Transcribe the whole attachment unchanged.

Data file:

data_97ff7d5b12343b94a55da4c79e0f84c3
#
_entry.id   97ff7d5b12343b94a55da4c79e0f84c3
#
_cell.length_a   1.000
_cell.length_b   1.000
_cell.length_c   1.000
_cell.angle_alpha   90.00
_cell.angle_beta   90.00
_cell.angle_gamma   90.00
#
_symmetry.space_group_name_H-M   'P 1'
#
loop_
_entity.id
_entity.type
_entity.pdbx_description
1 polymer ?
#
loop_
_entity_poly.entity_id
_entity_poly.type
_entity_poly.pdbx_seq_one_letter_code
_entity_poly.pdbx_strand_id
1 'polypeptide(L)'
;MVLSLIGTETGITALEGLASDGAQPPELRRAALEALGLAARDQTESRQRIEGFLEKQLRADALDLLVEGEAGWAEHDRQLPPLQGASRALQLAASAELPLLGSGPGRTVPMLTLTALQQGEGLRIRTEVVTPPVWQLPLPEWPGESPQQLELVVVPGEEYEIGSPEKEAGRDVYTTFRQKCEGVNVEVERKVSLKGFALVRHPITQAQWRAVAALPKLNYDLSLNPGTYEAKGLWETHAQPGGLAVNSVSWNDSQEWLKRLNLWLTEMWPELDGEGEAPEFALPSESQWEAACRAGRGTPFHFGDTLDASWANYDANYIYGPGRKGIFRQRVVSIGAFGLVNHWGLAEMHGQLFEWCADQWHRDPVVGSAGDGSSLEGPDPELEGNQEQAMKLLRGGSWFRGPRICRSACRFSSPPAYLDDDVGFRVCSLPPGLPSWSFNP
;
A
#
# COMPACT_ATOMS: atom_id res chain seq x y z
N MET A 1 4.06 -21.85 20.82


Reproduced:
data_97ff7d5b12343b94a55da4c79e0f84c3
#
_entry.id   97ff7d5b12343b94a55da4c79e0f84c3
#
_cell.length_a   1.000
_cell.length_b   1.000
_cell.length_c   1.000
_cell.angle_alpha   90.00
_cell.angle_beta   90.00
_cell.angle_gamma   90.00
#
_symmetry.space_group_name_H-M   'P 1'
#
loop_
_entity.id
_entity.type
_entity.pdbx_description
1 polymer ?
#
loop_
_entity_poly.entity_id
_entity_poly.type
_entity_poly.pdbx_seq_one_letter_code
_entity_poly.pdbx_strand_id
1 'polypeptide(L)'
;MVLSLIGTETGITALEGLASDGAQPPELRRAALEALGLAARDQTESRQRIEGFLEKQLRADALDLLVEGEAGWAEHDRQLPPLQGASRALQLAASAELPLLGSGPGRTVPMLTLTALQQGEGLRIRTEVVTPPVWQLPLPEWPGESPQQLELVVVPGEEYEIGSPEKEAGRDVYTTFRQKCEGVNVEVERKVSLKGFALVRHPITQAQWRAVAALPKLNYDLSLNPGTYEAKGLWETHAQPGGLAVNSVSWNDSQEWLKRLNLWLTEMWPELDGEGEAPEFALPSESQWEAACRAGRGTPFHFGDTLDASWANYDANYIYGPGRKGIFRQRVVSIGAFGLVNHWGLAEMHGQLFEWCADQWHRDPVVGSAGDGSSLEGPDPELEGNQEQAMKLLRGGSWFRGPRICRSACRFSSPPAYLDDDVGFRVCSLPPGLPSWSFNP
;
A
#
# COMPACT_ATOMS: atom_id res chain seq x y z
N MET A 1 4.06 -21.85 20.82